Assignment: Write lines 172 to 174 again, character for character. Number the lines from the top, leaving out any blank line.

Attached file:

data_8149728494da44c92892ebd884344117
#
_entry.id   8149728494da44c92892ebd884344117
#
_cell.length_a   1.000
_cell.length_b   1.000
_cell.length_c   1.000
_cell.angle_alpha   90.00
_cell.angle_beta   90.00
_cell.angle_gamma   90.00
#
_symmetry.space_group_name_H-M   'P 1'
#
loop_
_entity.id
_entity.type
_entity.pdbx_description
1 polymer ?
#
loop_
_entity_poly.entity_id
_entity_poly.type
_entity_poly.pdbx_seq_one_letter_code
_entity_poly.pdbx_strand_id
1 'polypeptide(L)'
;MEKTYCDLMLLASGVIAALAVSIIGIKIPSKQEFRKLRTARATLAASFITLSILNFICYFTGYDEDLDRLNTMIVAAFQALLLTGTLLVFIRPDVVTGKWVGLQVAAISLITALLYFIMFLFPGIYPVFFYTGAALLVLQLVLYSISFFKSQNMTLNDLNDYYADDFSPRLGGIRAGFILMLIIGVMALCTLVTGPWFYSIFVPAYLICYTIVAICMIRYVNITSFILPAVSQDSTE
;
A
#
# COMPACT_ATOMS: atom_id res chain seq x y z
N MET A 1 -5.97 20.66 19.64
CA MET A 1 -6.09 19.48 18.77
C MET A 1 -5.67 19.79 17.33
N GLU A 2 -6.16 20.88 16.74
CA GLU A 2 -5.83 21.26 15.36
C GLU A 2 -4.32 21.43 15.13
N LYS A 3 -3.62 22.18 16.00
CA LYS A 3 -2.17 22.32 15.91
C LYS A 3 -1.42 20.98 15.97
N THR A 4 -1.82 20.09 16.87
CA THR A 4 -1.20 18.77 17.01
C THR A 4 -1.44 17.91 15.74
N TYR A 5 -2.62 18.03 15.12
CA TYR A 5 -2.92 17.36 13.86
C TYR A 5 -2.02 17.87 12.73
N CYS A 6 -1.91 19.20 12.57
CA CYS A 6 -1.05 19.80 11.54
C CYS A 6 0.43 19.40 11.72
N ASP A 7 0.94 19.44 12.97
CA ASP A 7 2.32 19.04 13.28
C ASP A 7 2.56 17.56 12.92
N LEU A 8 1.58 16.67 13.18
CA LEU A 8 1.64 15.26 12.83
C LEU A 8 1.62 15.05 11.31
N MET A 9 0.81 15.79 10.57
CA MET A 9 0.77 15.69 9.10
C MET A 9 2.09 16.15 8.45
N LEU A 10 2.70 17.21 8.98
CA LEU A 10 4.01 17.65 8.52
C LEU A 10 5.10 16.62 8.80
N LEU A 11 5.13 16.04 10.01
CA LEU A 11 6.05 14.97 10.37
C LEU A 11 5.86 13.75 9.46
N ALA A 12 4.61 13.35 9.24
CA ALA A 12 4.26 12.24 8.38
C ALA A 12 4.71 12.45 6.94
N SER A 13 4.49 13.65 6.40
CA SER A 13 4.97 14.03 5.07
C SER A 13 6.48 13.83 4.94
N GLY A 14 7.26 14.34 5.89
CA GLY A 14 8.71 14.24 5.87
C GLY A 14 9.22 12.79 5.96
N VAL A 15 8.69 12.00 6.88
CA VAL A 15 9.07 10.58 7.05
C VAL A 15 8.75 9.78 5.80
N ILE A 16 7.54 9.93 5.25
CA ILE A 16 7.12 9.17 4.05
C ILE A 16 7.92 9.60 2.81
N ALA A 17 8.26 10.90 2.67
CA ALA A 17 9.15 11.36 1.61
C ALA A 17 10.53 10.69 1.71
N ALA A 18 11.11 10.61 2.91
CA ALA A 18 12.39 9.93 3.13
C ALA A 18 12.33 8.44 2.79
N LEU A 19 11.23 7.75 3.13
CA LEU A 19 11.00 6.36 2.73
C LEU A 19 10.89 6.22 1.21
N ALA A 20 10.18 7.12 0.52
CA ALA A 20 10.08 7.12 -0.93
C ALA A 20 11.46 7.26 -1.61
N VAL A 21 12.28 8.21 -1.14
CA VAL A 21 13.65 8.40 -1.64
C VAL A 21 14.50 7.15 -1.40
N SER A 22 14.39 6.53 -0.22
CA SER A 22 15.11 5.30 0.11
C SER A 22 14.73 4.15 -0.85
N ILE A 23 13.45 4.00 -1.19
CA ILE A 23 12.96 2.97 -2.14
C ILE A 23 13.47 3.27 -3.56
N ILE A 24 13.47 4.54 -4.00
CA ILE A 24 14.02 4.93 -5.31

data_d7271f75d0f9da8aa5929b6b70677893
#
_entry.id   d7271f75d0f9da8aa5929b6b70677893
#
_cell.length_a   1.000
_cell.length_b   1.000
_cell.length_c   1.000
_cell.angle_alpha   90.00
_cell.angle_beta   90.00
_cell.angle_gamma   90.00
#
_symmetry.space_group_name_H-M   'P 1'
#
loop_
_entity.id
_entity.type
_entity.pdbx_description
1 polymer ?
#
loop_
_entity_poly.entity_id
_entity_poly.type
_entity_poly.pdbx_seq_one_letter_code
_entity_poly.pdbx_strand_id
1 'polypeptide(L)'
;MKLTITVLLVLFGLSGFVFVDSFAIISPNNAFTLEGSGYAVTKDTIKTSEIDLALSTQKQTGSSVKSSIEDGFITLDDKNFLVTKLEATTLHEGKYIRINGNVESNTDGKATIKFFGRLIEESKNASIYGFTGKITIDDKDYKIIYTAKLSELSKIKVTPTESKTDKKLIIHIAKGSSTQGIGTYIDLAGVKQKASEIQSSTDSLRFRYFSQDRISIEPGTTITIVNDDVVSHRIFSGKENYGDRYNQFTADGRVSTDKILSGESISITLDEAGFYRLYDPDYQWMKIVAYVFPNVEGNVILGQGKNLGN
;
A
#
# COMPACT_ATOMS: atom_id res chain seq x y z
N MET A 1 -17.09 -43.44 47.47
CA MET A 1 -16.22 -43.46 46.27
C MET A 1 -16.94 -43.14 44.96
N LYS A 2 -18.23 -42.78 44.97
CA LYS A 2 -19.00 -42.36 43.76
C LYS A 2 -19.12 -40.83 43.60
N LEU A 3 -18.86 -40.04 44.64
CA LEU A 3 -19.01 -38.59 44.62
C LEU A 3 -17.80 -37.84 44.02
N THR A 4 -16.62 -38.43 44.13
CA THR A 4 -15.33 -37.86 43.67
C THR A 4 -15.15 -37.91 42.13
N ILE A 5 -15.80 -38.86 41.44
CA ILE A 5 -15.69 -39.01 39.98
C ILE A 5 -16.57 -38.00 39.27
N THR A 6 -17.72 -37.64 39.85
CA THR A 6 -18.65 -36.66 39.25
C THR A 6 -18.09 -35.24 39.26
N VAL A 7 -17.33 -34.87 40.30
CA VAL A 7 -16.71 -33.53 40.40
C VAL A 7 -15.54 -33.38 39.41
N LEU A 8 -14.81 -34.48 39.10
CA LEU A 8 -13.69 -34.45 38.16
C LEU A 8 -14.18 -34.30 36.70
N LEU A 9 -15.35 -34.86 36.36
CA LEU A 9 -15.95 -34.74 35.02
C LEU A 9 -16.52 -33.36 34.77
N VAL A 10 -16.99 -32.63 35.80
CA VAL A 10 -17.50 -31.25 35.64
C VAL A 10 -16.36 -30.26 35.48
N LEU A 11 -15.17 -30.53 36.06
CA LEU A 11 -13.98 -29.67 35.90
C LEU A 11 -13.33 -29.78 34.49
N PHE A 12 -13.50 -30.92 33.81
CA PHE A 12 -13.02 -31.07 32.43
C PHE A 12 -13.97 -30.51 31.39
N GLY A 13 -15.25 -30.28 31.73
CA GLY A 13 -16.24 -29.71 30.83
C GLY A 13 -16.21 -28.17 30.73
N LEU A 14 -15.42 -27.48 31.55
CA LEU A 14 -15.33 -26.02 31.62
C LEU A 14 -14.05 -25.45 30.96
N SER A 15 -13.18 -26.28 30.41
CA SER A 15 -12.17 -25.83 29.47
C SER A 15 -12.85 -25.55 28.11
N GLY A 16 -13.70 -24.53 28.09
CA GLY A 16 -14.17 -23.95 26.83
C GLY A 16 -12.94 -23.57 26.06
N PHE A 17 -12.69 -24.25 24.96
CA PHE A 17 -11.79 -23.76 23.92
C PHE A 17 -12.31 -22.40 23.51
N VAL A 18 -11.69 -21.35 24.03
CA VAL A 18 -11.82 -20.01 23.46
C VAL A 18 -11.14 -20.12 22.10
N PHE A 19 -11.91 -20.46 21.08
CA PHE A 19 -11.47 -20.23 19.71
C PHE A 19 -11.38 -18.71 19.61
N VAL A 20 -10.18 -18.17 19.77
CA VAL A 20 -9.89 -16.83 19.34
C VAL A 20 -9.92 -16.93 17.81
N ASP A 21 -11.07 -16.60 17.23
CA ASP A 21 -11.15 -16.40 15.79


CA LEU A 14 -15.33 -26.02 31.62
C LEU A 14 -14.05 -25.45 30.96
N SER A 15 -13.18 -26.28 30.41